Are You Prepared For Consent Mode V2 In Google Tag Manager?

Find out what you need to safeguard user privacy across your tech stack.

The Privacy Apocalypse will take many forms, and many of them are already here. Google has announced its decision to phase out cookies for 100% of Chrome users by Q3 2024, but this is only the most prominent example of a trend which will have lasting consequences across the growth marketing ecosystem. For every major headline like this, there are dozens of other companies downstream that let you manage, track, and inspect 3rd-party data. And all of them are updating their products to comply with tightening privacy regulations. 

Are you ready for this?

The Privacy Apocalypse Is Here Right Now

We can see a cautionary example of this with the consent and privacy management platform OneTrust, and steps they have taken to comply with consent mode V2 for Google Tags. Google added two additional parameters to their consent mode API, which means anyone (or any product) using consent mode must update these fields to avoid disruption to their ad personalization and remarketing efforts. For a detailed overview of these changes to consent mode and what they mean, please refer to this article

What kind of impact can you expect if you ignore this change?

Let’s explore what happened with OneTrust. One of our former clients called us in a bit of a panic because they had seen an 80% reduction in traffic through one of their paid channels on Google Ads. This channel is a major revenue driver for them, and an 80% drop in traffic was crippling their growth. After a bit of sleuthing we were able to trace the problem to its source. This former client - who is based in the US - was using OneTrust as their consent and privacy management system. And we realized that OneTrust had been quietly rolling out changes to their products to bring them up-to-date with the modifications to Google Tags’ consent mode we mentioned above. 

Bottom line: a privacy vendor made a change to their product to adhere to the European Union User Consent Policy, and a US company was caught completely off guard. Before we came in with a fix, this company had spent a week and a half trying to figure out what was wrong with ad traffic to their most important product channel.

What Can You Do To Fix This Privacy Compliance Issue?

The former client we mentioned above is just the latest example of a trend which has been brewing for quite some time. We have seen multiple clients (particularly those with an EU focus) have to implement this update in Google Tag Manager. Here’s how to address this issue related to recent OneTrust product changes:

  1. Whoever is responsible for Google Tag Manager in your organization must implement consent mode.
  2. This involves updating the two additional parameters Google recently added to their consent mode API
  3. Specifically, you will need to assign all tags in Google Tag Manager rules that say:some text
    • "this Google Ads tag should only fire if the user has consented to ads storage", and,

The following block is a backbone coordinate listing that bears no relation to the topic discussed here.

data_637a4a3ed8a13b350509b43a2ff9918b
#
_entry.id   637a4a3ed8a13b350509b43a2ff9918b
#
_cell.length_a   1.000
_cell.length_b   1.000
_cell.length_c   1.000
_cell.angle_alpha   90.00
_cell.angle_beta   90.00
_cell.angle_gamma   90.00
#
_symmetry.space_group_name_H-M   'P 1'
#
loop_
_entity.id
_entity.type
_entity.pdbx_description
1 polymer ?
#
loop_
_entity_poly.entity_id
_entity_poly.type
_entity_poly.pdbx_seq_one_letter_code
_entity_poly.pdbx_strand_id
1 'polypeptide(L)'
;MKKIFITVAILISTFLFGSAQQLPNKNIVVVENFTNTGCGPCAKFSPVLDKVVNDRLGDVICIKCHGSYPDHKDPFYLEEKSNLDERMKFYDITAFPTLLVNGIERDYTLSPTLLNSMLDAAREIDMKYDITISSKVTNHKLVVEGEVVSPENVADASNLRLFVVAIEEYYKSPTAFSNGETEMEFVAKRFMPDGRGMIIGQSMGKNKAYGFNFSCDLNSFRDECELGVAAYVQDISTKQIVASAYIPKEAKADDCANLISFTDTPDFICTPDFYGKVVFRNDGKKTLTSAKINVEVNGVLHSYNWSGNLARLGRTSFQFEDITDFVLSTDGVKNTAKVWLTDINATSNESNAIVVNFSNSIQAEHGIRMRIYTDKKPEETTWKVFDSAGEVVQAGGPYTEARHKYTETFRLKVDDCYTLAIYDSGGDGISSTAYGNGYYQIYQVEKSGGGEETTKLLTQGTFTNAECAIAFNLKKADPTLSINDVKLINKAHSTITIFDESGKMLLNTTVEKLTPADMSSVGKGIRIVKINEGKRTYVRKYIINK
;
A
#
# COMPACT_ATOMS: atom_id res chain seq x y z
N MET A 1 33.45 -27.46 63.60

• "this Google Analytics tag should only fire if the user has consented to analytics storage" 
  4. Once these tags are assigned, you can see whether a user has consented to ads / analytics by looking at the OneTrust cookie 
  5. Google Tag Manager will read the OneTrust cookie and adjusts the behavior of these two tags accordingly 

For a guided walk through of this fix, please refer to this detailed breakdown.

Will this fix solve the Google Tag Manager issues related to OneTrust’s product updates? Yes. Is this the only problem you might encounter as the privacy ecosystem evolves?

Far from it.

Thriving In The Privacy Apocalypse

Careful readers will recall our subtle warning above. Here it is again in case you missed it:

“For every major headline like this, there are dozens of other companies downstream that let you manage, track, and inspect 3rd-party data.”

Fixing the issue related to OneTrust and Google Tag Manager is akin to getting a cut and slapping on a bandage to stop the bleeding. It’s important and it won’t go away on its own, but it’s not the only thing you need to worry about. Multiply this across your tech stack, and you risk playing a constant game of Whack-A-Mole just to stay compliant with privacy regulations and avoid falling behind on your growth goals.

But there’s an even deeper issue at stake. How you manage users’ data to preserve their privacy is a data governance challenge, and not simply a software setting. If there are systemic problems with your data governance policies, quick fixes won’t be enough to get you back on track. We’ve seen issues like this crop up over and over again, and we’ve helped companies like Calendly and Deliveroo weather the storm every time. When you’re ready to address the root cause of issues like this, talk to us about data governance. We can help you navigate your current and future data privacy challenges so you don’t lose any sleep.

P.S. We cannot emphasize strongly enough: the recommendations in this article are solely technical in nature. We are not your legal team, and we are not qualified to give legal advice.

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